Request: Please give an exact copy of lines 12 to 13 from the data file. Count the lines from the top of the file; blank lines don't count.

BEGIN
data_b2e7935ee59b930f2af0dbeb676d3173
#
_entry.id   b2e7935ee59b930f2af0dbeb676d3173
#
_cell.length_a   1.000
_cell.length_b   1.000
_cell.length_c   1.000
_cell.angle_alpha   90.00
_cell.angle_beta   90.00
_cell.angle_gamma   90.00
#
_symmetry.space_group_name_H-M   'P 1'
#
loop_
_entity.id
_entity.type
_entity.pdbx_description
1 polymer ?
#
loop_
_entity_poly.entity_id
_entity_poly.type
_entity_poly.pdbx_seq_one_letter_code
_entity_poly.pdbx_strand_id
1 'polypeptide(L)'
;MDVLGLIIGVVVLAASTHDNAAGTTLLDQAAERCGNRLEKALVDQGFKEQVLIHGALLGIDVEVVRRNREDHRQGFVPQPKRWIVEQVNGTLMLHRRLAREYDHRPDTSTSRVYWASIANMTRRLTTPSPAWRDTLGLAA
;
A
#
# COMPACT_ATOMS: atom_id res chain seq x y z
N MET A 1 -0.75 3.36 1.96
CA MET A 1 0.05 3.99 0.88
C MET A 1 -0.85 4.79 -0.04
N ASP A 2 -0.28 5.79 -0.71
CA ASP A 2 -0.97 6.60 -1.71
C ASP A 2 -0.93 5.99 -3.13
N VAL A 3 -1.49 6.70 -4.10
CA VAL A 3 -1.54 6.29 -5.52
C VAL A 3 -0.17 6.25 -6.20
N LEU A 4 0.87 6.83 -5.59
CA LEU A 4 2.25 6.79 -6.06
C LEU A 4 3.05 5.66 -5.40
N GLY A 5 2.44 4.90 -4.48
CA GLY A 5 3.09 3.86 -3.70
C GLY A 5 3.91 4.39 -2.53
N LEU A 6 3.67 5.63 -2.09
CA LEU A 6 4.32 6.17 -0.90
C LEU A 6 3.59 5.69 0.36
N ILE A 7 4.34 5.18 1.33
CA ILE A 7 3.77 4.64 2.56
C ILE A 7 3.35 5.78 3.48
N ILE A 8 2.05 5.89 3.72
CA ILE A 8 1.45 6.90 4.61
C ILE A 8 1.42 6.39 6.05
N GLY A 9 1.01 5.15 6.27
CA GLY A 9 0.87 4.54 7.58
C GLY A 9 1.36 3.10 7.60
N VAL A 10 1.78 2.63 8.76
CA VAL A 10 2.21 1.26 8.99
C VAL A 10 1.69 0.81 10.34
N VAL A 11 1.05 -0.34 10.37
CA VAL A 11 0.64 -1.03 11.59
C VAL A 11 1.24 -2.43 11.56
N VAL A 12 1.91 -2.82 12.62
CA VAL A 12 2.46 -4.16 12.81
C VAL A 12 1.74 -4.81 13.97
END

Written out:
_symmetry.space_group_name_H-M   'P 1'
#